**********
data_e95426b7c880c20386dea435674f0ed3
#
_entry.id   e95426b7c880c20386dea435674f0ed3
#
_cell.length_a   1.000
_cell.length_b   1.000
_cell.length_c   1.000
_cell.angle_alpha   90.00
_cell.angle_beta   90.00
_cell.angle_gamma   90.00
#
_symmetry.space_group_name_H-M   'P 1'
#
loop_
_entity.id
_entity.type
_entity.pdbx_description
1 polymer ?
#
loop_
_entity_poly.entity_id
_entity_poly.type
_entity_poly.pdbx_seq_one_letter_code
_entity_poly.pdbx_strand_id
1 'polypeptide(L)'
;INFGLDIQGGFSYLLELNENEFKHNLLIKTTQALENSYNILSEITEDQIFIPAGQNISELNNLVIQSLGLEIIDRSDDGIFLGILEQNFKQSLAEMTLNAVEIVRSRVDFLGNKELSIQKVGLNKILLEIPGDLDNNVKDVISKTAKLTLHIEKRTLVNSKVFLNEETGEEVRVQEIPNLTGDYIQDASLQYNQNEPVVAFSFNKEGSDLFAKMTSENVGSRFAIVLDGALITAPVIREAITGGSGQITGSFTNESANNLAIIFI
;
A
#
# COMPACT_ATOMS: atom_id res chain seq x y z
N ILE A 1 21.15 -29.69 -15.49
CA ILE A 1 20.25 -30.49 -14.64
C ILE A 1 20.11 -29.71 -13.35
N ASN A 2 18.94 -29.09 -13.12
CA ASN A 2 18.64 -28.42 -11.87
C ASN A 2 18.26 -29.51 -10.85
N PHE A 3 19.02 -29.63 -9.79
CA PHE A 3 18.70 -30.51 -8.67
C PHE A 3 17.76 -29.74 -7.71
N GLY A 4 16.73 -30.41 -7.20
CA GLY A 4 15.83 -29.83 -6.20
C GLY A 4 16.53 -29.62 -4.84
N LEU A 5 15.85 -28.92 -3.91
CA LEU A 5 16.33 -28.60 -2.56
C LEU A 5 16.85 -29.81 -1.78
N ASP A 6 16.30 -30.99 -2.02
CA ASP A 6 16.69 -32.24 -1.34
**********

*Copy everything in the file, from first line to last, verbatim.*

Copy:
data_e95426b7c880c20386dea435674f0ed3
#
_entry.id   e95426b7c880c20386dea435674f0ed3
#
_cell.length_a   1.000
_cell.length_b   1.000
_cell.length_c   1.000
_cell.angle_alpha   90.00
_cell.angle_beta   90.00
_cell.angle_gamma   90.00
#
_symmetry.space_group_name_H-M   'P 1'
#
loop_
_entity.id
_entity.type
_entity.pdbx_description
1 polymer ?
#
loop_
_entity_poly.entity_id
_entity_poly.type
_entity_poly.pdbx_seq_one_letter_code
_entity_poly.pdbx_strand_id
1 'polypeptide(L)'
;INFGLDIQGGFSYLLELNENEFKHNLLIKTTQALENSYNILSEITEDQIFIPAGQNISELNNLVIQSLGLEIIDRSDDGIFLGILEQNFKQSLAEMTLNAVEIVRSRVDFLGNKELSIQKVGLNKILLEIPGDLDNNVKDVISKTAKLTLHIEKRTLVNSKVFLNEETGEEVRVQEIPNLTGDYIQDASLQYNQNEPVVAFSFNKEGSDLFAKMTSENVGSRFAIVLDGALITAPVIREAITGGSGQITGSFTNESANNLAIIFI
;
A
#
# COMPACT_ATOMS: atom_id res chain seq x y z
N ILE A 1 21.15 -29.69 -15.49
CA ILE A 1 20.25 -30.49 -14.64
C ILE A 1 20.11 -29.71 -13.35
N ASN A 2 18.94 -29.09 -13.12
CA ASN A 2 18.64 -28.42 -11.87
C ASN A 2 18.26 -29.51 -10.85
N PHE A 3 19.02 -29.63 -9.79
CA PHE A 3 18.70 -30.51 -8.67
C PHE A 3 17.76 -29.74 -7.71
N GLY A 4 16.73 -30.41 -7.20
CA GLY A 4 15.83 -29.83 -6.20
C GLY A 4 16.53 -29.62 -4.84
N LEU A 5 15.85 -28.92 -3.91
CA LEU A 5 16.33 -28.60 -2.56
C LEU A 5 16.85 -29.81 -1.78
N ASP A 6 16.30 -30.99 -2.02
CA ASP A 6 16.69 -32.24 -1.34